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Date:   Thu, 30 May 2019 08:17:38 -0500
From:   Bjorn Helgaas <helgaas@...nel.org>
To:     "Raj, Ashok" <ashok.raj@...el.com>
Cc:     sathyanarayanan.kuppuswamy@...ux.intel.com,
        linux-pci@...r.kernel.org, linux-kernel@...r.kernel.org,
        keith.busch@...el.com
Subject: Re: [PATCH v2 1/5] PCI/ATS: Add PRI support for PCIe VF devices

On Wed, May 29, 2019 at 04:04:27PM -0700, Raj, Ashok wrote:
> On Wed, May 29, 2019 at 05:57:14PM -0500, Bjorn Helgaas wrote:
> > On Mon, May 06, 2019 at 10:20:03AM -0700, sathyanarayanan.kuppuswamy@...ux.intel.com wrote:
> > > From: Kuppuswamy Sathyanarayanan <sathyanarayanan.kuppuswamy@...ux.intel.com>
> > > 
> > > When IOMMU tries to enable PRI for VF device in
> > > iommu_enable_dev_iotlb(), it always fails because PRI support for PCIe
> > > VF device is currently broken in PCIE driver. Current implementation
> > > expects the given PCIe device (PF & VF) to implement PRI capability
> > > before enabling the PRI support. But this assumption is incorrect. As
> > > per PCIe spec r4.0, sec 9.3.7.11, all VFs associated with PF can only
> > > use the Page Request Interface (PRI) of the PF and not implement it.
> > > Hence we need to create exception for handling the PRI support for PCIe
> > > VF device.
> > > 
> > > Since PRI is shared between PF/VF devices, following rules should apply.
> > > 
> > > 1. Enable PRI in VF only if its already enabled in PF.
> > > 2. When enabling/disabling PRI for VF, instead of configuring the
> > > registers just increase/decrease the usage count (pri_ref_cnt) of PF.
> > > 3. Disable PRI in PF only if pr_ref_cnt is zero.
> > 
> > s/pr_ref_cnt/pri_ref_cnt/
> > 
> > > Cc: Ashok Raj <ashok.raj@...el.com>
> > > Cc: Keith Busch <keith.busch@...el.com>
> > > Suggested-by: Ashok Raj <ashok.raj@...el.com>
> > > Signed-off-by: Kuppuswamy Sathyanarayanan <sathyanarayanan.kuppuswamy@...ux.intel.com>
> > > ---
> > >  drivers/pci/ats.c   | 53 +++++++++++++++++++++++++++++++++++++++++++--
> > >  include/linux/pci.h |  1 +
> > >  2 files changed, 52 insertions(+), 2 deletions(-)
> > > 
> > > diff --git a/drivers/pci/ats.c b/drivers/pci/ats.c
> > > index 97c08146534a..5582e5d83a3f 100644
> > > --- a/drivers/pci/ats.c
> > > +++ b/drivers/pci/ats.c
> > > @@ -181,12 +181,39 @@ int pci_enable_pri(struct pci_dev *pdev, u32 reqs)
> > >  	u16 control, status;
> > >  	u32 max_requests;
> > >  	int pos;
> > > +	struct pci_dev *pf;
> > >  
> > >  	if (WARN_ON(pdev->pri_enabled))
> > >  		return -EBUSY;
> > >  
> > >  	pos = pci_find_ext_capability(pdev, PCI_EXT_CAP_ID_PRI);
> > > -	if (!pos)
> > > +
> > > +	if (pdev->is_virtfn) {
> > > +		/*
> > > +		 * Per PCIe r4.0, sec 9.3.7.11, VF must not implement PRI
> > > +		 * Capability.
> > > +		 */
> > > +		if (pos) {
> > > +			dev_err(&pdev->dev, "VF must not implement PRI");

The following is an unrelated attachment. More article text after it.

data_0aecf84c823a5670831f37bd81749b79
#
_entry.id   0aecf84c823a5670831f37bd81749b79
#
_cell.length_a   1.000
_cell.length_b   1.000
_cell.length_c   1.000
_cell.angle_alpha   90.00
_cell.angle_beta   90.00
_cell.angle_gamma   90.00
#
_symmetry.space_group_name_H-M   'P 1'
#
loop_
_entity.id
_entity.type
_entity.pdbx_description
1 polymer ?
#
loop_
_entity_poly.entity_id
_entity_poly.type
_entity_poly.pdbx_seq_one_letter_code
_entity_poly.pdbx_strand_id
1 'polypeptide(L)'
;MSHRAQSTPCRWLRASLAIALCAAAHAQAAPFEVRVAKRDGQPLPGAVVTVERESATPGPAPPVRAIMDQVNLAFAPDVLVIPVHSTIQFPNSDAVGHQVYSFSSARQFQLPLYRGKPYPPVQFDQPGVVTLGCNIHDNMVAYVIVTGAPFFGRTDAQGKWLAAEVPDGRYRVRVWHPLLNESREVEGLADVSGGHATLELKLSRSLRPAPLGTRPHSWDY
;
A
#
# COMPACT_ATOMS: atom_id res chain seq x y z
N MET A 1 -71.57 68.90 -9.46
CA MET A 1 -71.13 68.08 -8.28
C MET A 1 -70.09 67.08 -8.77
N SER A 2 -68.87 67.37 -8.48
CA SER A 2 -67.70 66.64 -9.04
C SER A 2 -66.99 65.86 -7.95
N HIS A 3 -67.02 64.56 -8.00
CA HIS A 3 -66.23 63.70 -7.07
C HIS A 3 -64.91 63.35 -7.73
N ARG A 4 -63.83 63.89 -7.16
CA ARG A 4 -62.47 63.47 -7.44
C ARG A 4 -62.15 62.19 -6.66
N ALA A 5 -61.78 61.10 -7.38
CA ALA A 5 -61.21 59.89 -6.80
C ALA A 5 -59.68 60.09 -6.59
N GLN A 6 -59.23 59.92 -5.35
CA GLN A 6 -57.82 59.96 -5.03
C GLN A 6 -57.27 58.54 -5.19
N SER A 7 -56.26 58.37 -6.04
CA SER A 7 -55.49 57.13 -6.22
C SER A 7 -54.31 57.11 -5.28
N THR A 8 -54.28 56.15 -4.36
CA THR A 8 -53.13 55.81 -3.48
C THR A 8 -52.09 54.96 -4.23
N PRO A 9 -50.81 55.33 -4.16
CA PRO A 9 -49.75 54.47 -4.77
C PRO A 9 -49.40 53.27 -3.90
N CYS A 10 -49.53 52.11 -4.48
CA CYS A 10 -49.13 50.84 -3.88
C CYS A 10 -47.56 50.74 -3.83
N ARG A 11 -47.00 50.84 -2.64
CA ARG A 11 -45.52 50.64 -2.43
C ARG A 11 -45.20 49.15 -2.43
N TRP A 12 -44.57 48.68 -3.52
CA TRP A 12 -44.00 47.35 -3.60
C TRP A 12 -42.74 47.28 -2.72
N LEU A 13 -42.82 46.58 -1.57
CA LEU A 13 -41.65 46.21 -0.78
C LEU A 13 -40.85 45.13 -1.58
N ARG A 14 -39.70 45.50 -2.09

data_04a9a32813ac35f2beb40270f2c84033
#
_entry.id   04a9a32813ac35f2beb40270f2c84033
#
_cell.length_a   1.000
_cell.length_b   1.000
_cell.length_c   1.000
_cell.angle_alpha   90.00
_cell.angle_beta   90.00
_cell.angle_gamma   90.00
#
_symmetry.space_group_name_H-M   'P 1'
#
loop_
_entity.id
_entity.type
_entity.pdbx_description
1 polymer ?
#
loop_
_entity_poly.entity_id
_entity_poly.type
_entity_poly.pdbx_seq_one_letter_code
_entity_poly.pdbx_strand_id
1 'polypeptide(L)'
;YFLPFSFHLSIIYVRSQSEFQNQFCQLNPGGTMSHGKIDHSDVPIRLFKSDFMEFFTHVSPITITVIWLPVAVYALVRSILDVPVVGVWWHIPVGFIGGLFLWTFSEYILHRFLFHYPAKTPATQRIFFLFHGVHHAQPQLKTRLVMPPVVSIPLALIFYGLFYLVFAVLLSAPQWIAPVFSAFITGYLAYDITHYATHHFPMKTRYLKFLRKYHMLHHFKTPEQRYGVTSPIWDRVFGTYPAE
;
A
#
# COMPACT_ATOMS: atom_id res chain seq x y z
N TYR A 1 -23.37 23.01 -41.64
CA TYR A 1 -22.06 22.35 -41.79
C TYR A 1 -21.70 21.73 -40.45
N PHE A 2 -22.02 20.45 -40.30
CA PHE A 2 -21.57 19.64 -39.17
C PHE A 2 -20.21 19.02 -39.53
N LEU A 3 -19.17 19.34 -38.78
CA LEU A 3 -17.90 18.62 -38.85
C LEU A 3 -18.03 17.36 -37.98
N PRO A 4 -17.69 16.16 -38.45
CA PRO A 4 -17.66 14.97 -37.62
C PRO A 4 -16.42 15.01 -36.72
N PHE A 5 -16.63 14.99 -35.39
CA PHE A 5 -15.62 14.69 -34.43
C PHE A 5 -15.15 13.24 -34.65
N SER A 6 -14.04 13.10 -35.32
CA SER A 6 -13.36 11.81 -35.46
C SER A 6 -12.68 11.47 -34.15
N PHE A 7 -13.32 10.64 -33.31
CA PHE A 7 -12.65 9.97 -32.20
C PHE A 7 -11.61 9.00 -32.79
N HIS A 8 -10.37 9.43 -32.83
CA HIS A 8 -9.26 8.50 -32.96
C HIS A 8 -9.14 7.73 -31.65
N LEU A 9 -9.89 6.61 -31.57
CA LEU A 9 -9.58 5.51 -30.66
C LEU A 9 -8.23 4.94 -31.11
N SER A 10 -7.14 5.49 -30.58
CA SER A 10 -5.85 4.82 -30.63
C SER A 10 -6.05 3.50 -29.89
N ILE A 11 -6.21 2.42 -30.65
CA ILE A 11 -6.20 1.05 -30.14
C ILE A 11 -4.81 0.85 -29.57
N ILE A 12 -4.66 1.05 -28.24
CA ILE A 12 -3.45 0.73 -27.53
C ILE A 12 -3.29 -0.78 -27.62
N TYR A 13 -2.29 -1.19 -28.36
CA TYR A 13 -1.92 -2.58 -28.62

> > > +			return -EINVAL;
> > > +		}
> > 
> > This seems gratuitous.  It finds implementation errors, but since we
> > correctly use the PF here anyway, it doesn't *need* to prevent PRI on
> > the VF from working.
> > 
> > I think you should just have:
> > 
> >   if (pdev->is_virtfn) {
> >     pf = pci_physfn(pdev);
> >     if (!pf->pri_enabled)
> >       return -EINVAL;
> 
> This would be incorrect. Since if we never did any bind_mm to the PF
> PRI would not have been enabled. Currently this is done in the IOMMU 
> driver, and not in the device driver. 

This is functionally the same as the original patch, only omitting the
"VF must not implement PRI" check.

> I suppose we should enable PF capability if its not enabled. Same
> comment would be applicable for PASID as well.

Operating on a device other than the one the driver owns opens the
issue of mutual exclusion and races, so would require careful
scrutiny.  Are PRI/PASID things that could be *always* enabled for the
PF at enumeration-time, or do we have to wait until a driver claims
the VF?  If the latter, are there coordination issues between drivers
of different VFs?

> >     pdev->pri_enabled = 1;
> >     atomic_inc(&pf->pri_ref_cnt);
> >   }
> > 
> >   pos = pci_find_ext_capability(pdev, PCI_EXT_CAP_ID_PRI);
> >   if (!pos)
> >     return -EINVAL;
> > 
> > > +		pf = pci_physfn(pdev);
> > > +
> > > +		/* If VF config does not match with PF, return error */
> > > +		if (!pf->pri_enabled)
> > > +			return -EINVAL;
> > > +
> > > +		pdev->pri_reqs_alloc = pf->pri_reqs_alloc;
> > 
> > Is there any point in setting vf->pri_reqs_alloc?  I don't think it's
> > used for anything since pri_reqs_alloc is only used to write the PF
> > capability, and we only do that for the PF.
> > 
> > > +		pdev->pri_enabled = 1;
> > > +
> > > +		/* Increment PF PRI refcount */
> > 
> > Superfluous comment, since that's exactly what the code says.  It's
> > always good when the code is so clear that it doesn't require comments :)
> > 
> > > +		atomic_inc(&pf->pri_ref_cnt);
> > > +
> > > +		return 0;
> > > +	}
> > > +
> > > +	if (pdev->is_physfn && !pos)
> > >  		return -EINVAL;
> > >  
> > >  	pci_read_config_word(pdev, pos + PCI_PRI_STATUS, &status);
> > > @@ -202,7 +229,6 @@ int pci_enable_pri(struct pci_dev *pdev, u32 reqs)
> > >  	pci_write_config_word(pdev, pos + PCI_PRI_CTRL, control);
> > >  
> > >  	pdev->pri_enabled = 1;
> > > -
> > >  	return 0;

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